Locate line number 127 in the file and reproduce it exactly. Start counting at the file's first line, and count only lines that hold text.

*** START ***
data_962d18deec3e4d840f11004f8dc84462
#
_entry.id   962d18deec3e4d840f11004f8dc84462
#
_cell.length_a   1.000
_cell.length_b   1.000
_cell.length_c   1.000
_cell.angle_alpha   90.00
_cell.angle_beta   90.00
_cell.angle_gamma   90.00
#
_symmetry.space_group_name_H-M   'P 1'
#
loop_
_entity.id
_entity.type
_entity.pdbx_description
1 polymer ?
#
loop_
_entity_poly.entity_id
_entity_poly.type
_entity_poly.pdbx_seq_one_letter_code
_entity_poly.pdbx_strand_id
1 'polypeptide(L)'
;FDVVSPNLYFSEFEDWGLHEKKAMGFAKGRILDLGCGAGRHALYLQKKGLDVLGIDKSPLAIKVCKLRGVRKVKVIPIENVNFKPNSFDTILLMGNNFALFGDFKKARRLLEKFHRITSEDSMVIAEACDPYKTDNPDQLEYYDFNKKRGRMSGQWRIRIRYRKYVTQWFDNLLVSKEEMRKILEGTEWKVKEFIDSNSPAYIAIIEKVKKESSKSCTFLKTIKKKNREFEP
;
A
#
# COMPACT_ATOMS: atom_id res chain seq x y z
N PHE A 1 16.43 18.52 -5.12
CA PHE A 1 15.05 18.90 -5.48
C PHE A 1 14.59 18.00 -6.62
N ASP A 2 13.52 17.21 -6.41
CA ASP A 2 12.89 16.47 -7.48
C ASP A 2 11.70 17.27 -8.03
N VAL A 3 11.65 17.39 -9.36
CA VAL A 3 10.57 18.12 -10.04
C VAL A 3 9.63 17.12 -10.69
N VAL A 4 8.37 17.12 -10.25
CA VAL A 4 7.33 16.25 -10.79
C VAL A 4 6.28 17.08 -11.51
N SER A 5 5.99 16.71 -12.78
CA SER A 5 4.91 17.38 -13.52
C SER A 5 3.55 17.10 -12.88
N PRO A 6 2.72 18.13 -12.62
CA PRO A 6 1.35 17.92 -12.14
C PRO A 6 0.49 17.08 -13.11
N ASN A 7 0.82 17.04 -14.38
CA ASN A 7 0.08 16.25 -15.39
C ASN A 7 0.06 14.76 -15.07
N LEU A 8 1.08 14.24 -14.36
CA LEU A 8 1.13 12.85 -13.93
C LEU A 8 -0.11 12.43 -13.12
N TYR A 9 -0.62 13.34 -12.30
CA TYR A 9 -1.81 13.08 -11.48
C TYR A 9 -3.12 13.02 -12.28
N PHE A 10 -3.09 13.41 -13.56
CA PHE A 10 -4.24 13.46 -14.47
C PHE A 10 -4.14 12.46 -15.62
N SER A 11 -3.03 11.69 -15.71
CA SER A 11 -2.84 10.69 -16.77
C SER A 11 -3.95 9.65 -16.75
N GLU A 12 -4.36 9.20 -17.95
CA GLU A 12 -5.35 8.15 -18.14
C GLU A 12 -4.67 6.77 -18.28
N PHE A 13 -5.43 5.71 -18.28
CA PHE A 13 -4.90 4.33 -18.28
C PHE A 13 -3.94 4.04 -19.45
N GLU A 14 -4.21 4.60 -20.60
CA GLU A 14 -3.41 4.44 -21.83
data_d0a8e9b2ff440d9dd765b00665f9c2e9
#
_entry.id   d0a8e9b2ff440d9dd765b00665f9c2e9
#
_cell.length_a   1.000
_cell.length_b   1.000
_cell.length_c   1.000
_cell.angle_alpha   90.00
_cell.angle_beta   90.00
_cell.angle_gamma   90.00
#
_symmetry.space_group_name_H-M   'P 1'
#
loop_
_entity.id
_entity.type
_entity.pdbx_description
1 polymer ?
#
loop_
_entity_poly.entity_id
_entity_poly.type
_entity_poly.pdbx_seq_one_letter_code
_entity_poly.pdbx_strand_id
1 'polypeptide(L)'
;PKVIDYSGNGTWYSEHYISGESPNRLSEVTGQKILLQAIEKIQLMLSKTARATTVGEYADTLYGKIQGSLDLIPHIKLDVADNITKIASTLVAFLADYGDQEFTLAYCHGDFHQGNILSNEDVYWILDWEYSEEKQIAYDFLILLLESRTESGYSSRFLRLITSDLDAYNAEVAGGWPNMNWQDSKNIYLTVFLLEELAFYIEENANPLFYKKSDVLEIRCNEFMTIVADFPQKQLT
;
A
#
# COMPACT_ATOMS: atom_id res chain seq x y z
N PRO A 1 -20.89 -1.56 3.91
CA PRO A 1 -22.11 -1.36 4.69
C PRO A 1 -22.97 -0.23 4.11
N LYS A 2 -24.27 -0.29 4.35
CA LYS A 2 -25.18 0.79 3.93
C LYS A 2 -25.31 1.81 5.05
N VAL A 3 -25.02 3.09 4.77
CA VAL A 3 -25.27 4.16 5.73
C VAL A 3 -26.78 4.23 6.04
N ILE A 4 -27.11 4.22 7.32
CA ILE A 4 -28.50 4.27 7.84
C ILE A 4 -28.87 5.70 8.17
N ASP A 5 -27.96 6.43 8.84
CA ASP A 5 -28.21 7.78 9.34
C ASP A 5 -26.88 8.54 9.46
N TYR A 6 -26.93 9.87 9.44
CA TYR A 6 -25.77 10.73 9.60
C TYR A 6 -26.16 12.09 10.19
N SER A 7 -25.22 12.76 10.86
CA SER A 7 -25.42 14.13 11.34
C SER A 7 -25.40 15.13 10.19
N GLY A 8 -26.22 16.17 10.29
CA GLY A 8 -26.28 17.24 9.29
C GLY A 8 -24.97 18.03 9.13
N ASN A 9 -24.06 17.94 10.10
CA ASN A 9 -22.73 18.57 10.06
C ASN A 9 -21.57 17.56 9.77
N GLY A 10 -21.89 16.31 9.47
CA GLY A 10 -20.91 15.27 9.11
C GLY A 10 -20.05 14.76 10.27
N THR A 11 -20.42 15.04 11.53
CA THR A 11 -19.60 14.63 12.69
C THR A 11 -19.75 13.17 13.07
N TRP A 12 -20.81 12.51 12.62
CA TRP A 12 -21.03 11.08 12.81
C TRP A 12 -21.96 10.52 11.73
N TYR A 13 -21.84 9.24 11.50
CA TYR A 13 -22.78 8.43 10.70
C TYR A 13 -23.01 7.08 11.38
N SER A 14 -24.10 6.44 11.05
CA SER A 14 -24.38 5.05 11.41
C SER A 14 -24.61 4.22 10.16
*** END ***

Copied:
CA ASN A 9 -22.73 18.57 10.06